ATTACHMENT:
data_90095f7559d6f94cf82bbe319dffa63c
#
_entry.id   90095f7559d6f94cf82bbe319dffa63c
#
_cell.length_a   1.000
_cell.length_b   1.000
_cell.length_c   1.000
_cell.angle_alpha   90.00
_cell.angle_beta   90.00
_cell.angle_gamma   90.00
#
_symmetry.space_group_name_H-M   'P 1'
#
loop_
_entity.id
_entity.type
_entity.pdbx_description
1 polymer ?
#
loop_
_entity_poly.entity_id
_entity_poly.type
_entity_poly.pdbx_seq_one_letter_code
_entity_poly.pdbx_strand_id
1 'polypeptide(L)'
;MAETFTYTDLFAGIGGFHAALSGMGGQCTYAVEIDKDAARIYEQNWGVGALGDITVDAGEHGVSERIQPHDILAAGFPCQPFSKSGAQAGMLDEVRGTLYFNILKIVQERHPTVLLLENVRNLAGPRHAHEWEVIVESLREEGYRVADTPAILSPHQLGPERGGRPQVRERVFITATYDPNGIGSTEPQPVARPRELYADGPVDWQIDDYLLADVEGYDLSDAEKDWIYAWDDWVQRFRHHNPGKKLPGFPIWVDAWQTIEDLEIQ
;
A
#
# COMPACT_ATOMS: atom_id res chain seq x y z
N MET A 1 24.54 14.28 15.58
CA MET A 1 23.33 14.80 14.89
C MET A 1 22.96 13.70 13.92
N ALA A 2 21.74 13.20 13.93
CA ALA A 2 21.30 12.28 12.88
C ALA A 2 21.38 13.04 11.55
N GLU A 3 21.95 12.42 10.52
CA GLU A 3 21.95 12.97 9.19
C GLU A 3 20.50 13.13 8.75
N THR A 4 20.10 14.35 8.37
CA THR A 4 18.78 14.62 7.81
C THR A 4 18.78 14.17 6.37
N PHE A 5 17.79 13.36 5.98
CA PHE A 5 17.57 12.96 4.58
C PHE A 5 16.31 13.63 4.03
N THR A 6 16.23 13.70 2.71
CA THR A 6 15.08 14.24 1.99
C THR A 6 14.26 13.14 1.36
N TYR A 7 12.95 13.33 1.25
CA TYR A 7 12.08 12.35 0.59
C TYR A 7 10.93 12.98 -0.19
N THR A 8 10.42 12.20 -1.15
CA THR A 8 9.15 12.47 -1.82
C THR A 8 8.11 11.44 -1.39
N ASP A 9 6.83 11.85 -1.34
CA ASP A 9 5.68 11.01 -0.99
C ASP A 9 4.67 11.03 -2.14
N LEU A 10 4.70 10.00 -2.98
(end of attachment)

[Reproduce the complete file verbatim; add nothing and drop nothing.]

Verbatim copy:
data_90095f7559d6f94cf82bbe319dffa63c
#
_entry.id   90095f7559d6f94cf82bbe319dffa63c
#
_cell.length_a   1.000
_cell.length_b   1.000
_cell.length_c   1.000
_cell.angle_alpha   90.00
_cell.angle_beta   90.00
_cell.angle_gamma   90.00
#
_symmetry.space_group_name_H-M   'P 1'
#
loop_
_entity.id
_entity.type
_entity.pdbx_description
1 polymer ?
#
loop_
_entity_poly.entity_id
_entity_poly.type
_entity_poly.pdbx_seq_one_letter_code
_entity_poly.pdbx_strand_id
1 'polypeptide(L)'
;MAETFTYTDLFAGIGGFHAALSGMGGQCTYAVEIDKDAARIYEQNWGVGALGDITVDAGEHGVSERIQPHDILAAGFPCQPFSKSGAQAGMLDEVRGTLYFNILKIVQERHPTVLLLENVRNLAGPRHAHEWEVIVESLREEGYRVADTPAILSPHQLGPERGGRPQVRERVFITATYDPNGIGSTEPQPVARPRELYADGPVDWQIDDYLLADVEGYDLSDAEKDWIYAWDDWVQRFRHHNPGKKLPGFPIWVDAWQTIEDLEIQ
;
A
#
# COMPACT_ATOMS: atom_id res chain seq x y z
N MET A 1 24.54 14.28 15.58
CA MET A 1 23.33 14.80 14.89
C MET A 1 22.96 13.70 13.92
N ALA A 2 21.74 13.20 13.93
CA ALA A 2 21.30 12.28 12.88
C ALA A 2 21.38 13.04 11.55
N GLU A 3 21.95 12.42 10.52
CA GLU A 3 21.95 12.97 9.19
C GLU A 3 20.50 13.13 8.75
N THR A 4 20.10 14.35 8.37
CA THR A 4 18.78 14.62 7.81
C THR A 4 18.78 14.17 6.37
N PHE A 5 17.79 13.36 5.98
CA PHE A 5 17.57 12.96 4.58
C PHE A 5 16.31 13.63 4.03
N THR A 6 16.23 13.70 2.71
CA THR A 6 15.08 14.24 1.99
C THR A 6 14.26 13.14 1.36
N TYR A 7 12.95 13.33 1.25
CA TYR A 7 12.08 12.35 0.59
C TYR A 7 10.93 12.98 -0.19
N THR A 8 10.42 12.20 -1.15
CA THR A 8 9.15 12.47 -1.82
C THR A 8 8.11 11.44 -1.39
N ASP A 9 6.83 11.85 -1.34
CA ASP A 9 5.68 11.01 -0.99
C ASP A 9 4.67 11.03 -2.14
N LEU A 10 4.70 10.00 -2.98